Unity ceremonies have grown quite popular in weddings, however, not everyone is settling for just the unity candle anymore. Brides are getting creative.
The unity candle originated some 40 years ago in the Christian church symbolizing the joining together of two families. During the unity candle ceremony, a representative from each family lights the two taper candles. During the ceremony, the bride and groom then use the taper candles to light the pillar candle together.
Another twist to this is the sand ceremony, which many couples having a beach wedding opt for. During this ceremony, the bride and groom each have different color sand that they pour into one glass, symbolizing the coming together of their lives. (TIP: Candles might not work because the wind will continue to put the flames out.)
Other choices include a wine ceremony, where the bride and groom each sip from a single wine glass after each pours their own wine into one central cup. Normally a red and white wine to make a blush wine to be shared. And there is a water ceremony which is performed similar to the sand ceremony.
This type of ceremony and it symbolism carries over in other cultures as well. For instance:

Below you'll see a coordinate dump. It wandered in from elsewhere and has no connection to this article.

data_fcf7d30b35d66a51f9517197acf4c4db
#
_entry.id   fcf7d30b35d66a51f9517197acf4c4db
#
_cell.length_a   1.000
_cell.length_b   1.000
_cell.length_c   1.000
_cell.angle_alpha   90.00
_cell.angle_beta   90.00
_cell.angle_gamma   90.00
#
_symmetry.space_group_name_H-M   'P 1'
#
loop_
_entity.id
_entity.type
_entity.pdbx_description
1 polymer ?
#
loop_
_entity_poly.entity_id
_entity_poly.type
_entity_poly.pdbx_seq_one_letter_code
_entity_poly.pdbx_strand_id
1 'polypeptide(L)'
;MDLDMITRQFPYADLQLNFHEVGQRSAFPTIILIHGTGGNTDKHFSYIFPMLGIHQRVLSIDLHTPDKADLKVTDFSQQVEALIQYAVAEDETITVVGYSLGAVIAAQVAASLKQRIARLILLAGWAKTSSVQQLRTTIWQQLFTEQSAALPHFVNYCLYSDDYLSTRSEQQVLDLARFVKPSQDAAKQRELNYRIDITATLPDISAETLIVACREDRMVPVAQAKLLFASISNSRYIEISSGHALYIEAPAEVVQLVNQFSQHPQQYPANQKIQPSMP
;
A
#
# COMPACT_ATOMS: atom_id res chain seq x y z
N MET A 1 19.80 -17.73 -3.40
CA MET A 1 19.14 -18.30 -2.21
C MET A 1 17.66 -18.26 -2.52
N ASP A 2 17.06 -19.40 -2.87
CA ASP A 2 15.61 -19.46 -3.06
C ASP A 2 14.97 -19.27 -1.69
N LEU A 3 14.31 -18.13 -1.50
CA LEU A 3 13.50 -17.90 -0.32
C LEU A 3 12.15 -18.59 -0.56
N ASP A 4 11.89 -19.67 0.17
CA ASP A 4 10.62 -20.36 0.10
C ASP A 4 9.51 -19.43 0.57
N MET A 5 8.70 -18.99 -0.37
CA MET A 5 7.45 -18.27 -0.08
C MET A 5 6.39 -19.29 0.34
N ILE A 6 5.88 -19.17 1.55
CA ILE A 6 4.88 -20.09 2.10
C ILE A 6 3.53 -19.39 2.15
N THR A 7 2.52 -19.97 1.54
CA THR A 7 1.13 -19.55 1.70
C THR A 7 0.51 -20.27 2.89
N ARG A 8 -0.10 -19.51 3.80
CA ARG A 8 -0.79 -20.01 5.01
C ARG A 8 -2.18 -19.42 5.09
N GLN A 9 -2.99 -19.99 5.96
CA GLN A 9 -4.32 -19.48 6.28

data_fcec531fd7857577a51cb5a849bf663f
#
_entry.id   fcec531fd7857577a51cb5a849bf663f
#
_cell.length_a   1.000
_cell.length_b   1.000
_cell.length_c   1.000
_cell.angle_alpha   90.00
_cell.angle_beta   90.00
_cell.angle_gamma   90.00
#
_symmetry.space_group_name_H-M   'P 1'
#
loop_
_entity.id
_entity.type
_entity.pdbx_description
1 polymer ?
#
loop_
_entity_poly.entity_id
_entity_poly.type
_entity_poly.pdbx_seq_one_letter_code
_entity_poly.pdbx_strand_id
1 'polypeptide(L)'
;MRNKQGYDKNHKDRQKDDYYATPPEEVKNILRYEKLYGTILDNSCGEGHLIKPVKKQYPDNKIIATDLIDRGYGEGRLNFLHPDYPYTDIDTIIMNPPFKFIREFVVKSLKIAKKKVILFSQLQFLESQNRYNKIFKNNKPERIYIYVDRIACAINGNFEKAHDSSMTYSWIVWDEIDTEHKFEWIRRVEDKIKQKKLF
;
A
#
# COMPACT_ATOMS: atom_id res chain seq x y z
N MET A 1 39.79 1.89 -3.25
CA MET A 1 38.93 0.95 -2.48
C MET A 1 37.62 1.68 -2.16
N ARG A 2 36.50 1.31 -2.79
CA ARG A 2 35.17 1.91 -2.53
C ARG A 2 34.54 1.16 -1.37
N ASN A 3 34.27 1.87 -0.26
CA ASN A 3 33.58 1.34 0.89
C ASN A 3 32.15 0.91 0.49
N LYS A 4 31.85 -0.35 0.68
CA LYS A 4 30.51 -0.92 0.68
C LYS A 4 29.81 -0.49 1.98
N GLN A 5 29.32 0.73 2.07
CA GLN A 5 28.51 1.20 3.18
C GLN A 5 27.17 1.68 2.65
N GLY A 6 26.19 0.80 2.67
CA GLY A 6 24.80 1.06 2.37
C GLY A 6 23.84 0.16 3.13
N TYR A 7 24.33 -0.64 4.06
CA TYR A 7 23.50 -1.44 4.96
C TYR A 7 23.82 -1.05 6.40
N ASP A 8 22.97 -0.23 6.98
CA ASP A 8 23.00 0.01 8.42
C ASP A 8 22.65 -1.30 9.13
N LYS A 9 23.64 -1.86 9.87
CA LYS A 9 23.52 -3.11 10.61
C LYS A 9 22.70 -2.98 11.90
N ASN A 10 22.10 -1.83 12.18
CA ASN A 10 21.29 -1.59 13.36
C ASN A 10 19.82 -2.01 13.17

In Filipino culture, weddings have cord and veil ceremonies. The veil sponsors usually consist of one man and one woman - perhaps one from each side of the family. They pin a large veil on top of the bride's head and onto the shoulder of the groom. The veil symbolizes unity and that the couple shall be "clothed as one." The other set of sponsors, the cord sponsors, will place a white cord loosely around the necks of the couple in a "figure eight" configuration. The cord symbolizes the lifelong bond or tie between the bride and groom.
In Indian weddings, a Salt ceremony is performed where the bride passes a handful of salt to her groom without spilling any. He then passes it back to her. This is repeated 3 times. The bride then performs this with all the members of the groom's family symbolizing her blending into her new family.
There are many more unity ceremonies to choose from, each unique and special in their own way. For my wedding, I have chosen the cross ceremony. We will have two crosses, an outer stronger cross representing the man and an inner more delicate cross representing the woman. My fiancé and I will put them together bound by 3 bolts representing the Father, Son, and Holy Spirit. I choose this because we could display it in our house afterwards as a symbol of our marriage.
Are you doing a unity ceremony for your wedding? We'd love to hear it!
Leave us a comment!